Bards are held up as the best illustration of the Britons' ability to survive the upheavals of Roman and Saxon marauders.
And yet the poet deflates these three encomia to the bards by following each one of them with a reminder that the notion of an uncorrupted bardie historical tradition was quite suspicious.
Two important factors in Drayton's pondering of this question were Taliesin and Merlin; Drayton shows himself quite interested in the two - or, more properly, three - bards.
For sixteenth-century monumental historians such as John Bale, John Leland, David Powel, Humphrey Lhuyd, and Thomas Churchyard,(18) these three bards presented an opportunity; named as poet/prophets, they could be reconceptualized into historians.
After reminding us of Caesar's statement about the druids and Greek letters, Price asserts that "Brytannis longe ante Caesaris tempora non desuerit literarum subsidium," and puts forward druids and bards as the purveyors of British history.
In Song 4, Drayton, preparing to sing Wales, "Nurse of all the British race" (108), identifies himself with the power of Taliesin: "Fill me a bowie of Meath, my working spirit to raise: / And ere seven Bookes have end, I'le strike so high a string, / Thy Bards shall stand amaz'd with wonder, whilst I sing; / That Taliessen, once which made the Rivers dance, / And in his rapture raiz'd the Mountaines from their trance, / Shall tremble at my Verse, rebounding from the skies; / Which like an earth-quake shakes the Tomb wherein he lies" (112-18).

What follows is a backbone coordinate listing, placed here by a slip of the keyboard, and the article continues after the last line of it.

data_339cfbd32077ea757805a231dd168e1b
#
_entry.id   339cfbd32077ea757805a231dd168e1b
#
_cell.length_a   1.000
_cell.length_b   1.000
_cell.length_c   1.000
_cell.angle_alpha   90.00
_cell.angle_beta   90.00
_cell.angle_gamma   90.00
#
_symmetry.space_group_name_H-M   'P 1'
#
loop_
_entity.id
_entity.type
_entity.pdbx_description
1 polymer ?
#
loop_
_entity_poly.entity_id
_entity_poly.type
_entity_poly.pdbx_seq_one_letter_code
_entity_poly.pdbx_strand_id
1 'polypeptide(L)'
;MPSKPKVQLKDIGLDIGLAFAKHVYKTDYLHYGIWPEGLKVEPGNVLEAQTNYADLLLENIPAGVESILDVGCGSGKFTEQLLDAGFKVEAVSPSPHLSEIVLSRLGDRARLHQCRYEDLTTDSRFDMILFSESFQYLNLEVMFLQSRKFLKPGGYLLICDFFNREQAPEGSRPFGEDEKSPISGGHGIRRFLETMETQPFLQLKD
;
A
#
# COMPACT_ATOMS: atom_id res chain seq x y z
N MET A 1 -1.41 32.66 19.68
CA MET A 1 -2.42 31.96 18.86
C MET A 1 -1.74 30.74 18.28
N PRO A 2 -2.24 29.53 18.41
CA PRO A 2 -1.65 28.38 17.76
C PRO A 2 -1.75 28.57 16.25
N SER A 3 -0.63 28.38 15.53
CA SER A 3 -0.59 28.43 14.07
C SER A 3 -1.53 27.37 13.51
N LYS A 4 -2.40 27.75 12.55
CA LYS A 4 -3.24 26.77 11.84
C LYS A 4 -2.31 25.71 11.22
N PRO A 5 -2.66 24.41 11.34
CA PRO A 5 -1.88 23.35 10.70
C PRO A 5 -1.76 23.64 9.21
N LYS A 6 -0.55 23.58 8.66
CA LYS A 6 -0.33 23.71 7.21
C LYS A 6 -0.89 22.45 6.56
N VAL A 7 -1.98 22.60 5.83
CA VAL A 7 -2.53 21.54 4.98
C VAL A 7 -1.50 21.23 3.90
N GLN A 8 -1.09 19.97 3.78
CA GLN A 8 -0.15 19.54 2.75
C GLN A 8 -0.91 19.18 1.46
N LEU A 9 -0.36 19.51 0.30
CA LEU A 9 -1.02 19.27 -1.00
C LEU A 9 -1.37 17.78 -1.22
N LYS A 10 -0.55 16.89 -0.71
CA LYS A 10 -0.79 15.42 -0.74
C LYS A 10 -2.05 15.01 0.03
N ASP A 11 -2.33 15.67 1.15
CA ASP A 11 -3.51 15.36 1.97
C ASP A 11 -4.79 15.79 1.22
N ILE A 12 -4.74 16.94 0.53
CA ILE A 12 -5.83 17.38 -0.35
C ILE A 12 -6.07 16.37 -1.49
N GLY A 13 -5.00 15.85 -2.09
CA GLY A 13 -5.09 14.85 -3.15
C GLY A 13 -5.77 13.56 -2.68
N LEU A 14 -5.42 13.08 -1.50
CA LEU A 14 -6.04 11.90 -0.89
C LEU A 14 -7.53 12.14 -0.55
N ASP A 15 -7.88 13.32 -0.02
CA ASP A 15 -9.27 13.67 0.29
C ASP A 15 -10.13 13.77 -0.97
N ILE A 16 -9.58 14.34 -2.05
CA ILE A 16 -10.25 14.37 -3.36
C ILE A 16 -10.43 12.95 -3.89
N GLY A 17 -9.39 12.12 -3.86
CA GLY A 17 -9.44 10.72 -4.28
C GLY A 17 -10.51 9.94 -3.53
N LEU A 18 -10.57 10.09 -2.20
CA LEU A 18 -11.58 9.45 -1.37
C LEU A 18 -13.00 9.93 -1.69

With Taliesin and Merlin, as with bards in general, Drayton finally proves unable to contend with antiquarianism.
On the other hand, the standing of bards as purveyors of culture was much enhanced by the fact of their survival; that they had always been there - i.
In the invocation (to the bards, as we recall), when Drayton speaks of metempsychosis, "as those Druides taught, which kept the British rites," he is careful to remind us that this is a heathen doctrine: "But their opinions faild, by error led awry, / As since cleere truth hath shew'd to their posteritie" (1.
Drayton acknowledged the antiquarians and many were his friends, but their notion of anachronism was hateful to him and he struggled against it, using the best tools at his command: bards and druids.